Launching global consultations on the World Bank Group’s upcoming Strategy for Fragility, Conflict and Violence


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A young child looks on as older boys play football next to a camp for internally displaced persons (IDP) in Mogadishu. © Tobin Jones/United Nations
A young child looks on as older boys play football next to a camp for internally displaced persons (IDP) in Mogadishu. © Tobin Jones/United Nations

April marked the official launch of global consultations to inform the World Bank Group’s first-ever Strategy for Fragility, Conflict and Violence (FCV). Over the next two months, World Bank Group teams will engage with civil society and government representatives, as well as partner organizations and the private sector to discuss priorities and challenges in FCV situations , building on the comparative advantage of the Bank Group in fragile settings. As we embark on this process, the most relevant question for us is how to build on progress made and optimize our interventions to be our most effective on the ground, with special focus on making a lasting difference for the most vulnerable populations. Furthermore, in FCV settings, we know that no single organization can act alone – as the World Bank Group, this strategy is about positioning our analytical, operational, and convening power to contribute to broader international efforts in support of peace and prosperity.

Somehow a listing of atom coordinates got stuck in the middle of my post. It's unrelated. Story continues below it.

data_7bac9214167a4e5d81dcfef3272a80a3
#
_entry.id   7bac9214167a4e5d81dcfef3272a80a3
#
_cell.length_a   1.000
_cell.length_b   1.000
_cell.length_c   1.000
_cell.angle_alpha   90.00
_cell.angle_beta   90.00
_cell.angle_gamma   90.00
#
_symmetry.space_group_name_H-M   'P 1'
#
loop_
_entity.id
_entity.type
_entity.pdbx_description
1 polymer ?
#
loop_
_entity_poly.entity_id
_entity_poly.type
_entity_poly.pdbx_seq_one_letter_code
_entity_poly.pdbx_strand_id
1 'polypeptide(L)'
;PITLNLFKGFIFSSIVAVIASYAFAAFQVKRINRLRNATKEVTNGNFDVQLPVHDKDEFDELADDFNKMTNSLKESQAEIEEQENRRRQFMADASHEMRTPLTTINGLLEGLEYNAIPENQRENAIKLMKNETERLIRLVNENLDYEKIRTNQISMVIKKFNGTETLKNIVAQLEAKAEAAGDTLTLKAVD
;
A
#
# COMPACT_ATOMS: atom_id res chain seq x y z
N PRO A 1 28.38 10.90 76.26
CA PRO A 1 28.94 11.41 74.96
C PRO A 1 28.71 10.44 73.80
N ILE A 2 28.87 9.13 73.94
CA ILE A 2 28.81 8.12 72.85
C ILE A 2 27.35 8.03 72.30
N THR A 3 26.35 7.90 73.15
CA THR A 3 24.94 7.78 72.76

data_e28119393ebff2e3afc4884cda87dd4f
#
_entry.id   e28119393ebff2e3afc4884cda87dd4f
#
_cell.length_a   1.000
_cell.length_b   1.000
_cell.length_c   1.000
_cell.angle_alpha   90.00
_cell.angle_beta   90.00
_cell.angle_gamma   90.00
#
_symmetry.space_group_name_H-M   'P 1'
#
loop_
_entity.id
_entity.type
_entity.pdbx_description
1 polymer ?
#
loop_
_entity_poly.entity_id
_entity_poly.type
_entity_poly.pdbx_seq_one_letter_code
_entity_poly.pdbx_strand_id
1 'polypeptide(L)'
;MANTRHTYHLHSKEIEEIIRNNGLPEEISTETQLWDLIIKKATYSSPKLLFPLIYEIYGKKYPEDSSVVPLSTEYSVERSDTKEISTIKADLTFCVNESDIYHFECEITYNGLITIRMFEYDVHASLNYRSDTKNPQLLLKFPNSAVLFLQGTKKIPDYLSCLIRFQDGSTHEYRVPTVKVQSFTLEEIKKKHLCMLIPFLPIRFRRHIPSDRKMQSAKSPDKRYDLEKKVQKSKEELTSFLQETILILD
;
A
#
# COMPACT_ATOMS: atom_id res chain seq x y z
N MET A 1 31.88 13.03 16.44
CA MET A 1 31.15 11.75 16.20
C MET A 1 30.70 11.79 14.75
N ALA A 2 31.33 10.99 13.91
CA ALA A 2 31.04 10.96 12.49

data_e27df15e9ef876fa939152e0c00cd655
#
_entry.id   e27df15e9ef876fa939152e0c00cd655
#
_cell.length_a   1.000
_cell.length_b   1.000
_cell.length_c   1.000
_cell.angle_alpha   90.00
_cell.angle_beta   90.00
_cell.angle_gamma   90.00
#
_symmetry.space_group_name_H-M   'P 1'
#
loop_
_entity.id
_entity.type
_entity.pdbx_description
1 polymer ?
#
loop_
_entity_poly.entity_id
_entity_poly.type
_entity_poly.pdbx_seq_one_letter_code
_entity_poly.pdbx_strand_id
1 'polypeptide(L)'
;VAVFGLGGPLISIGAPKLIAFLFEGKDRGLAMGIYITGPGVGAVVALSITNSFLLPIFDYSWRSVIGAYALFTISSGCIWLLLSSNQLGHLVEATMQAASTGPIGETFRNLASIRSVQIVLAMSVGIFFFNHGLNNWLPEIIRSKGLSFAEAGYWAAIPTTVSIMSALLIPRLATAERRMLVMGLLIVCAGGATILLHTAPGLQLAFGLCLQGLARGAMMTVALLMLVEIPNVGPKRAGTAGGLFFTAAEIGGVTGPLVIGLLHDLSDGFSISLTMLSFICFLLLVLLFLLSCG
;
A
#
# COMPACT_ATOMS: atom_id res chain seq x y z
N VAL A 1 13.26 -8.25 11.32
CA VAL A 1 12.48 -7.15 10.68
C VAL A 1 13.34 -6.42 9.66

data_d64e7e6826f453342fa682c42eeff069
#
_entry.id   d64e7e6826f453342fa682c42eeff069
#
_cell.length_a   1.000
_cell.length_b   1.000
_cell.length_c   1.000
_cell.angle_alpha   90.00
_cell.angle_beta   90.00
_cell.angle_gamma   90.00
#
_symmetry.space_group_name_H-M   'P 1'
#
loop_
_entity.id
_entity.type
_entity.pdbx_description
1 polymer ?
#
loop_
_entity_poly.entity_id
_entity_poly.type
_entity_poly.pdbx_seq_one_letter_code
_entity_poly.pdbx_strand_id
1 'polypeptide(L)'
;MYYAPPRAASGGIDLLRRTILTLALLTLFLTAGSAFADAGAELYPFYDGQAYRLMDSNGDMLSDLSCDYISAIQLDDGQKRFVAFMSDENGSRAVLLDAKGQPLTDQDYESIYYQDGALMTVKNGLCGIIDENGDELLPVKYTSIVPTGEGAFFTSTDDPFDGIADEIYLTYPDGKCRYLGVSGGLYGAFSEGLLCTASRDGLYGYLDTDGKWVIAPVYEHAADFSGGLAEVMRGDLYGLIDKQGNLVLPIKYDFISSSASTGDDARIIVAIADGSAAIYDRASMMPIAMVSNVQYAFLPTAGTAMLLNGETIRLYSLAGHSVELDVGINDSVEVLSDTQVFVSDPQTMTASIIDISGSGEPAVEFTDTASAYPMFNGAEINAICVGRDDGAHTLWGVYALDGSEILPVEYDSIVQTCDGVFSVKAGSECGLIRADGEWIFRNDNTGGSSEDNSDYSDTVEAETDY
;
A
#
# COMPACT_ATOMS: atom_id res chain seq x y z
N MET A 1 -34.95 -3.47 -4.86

Fragility, conflict, and violence has become the new development frontier, and is central to the World Bank Group’s mission.  By 2030, at least half of the world’s poor will be living in fragile and conflict-affected settings. The global fragility landscape has worsened significantly, with more violent conflicts than at any time in the past 30 years; the largest forced displacement crisis since World War II; high levels of interpersonal and gang violence; conflicts driving 80 percent of all humanitarian needs; and insecurity being the norm in many regions. Today, conflict and violence impact more civilians than at any point over the last two decades.  FCV situations have a clear impact on poverty, and strikingly, the extreme poverty rate is rising primarily in fragile countries. Achieving the Sustainable Development Goals and the Bank Group's twin goals of ending extreme poverty and boosting shared prosperity will therefore require a concerted effort to tackle the challenges of fragility, conflict, and violence. Through the FCV Strategy, we will keep our focus on how to address some of the key drivers of fragility, conflict and violence in affected countries and their impact on vulnerable populations – notably youth and women – with the end goal of promoting peace and prosperity.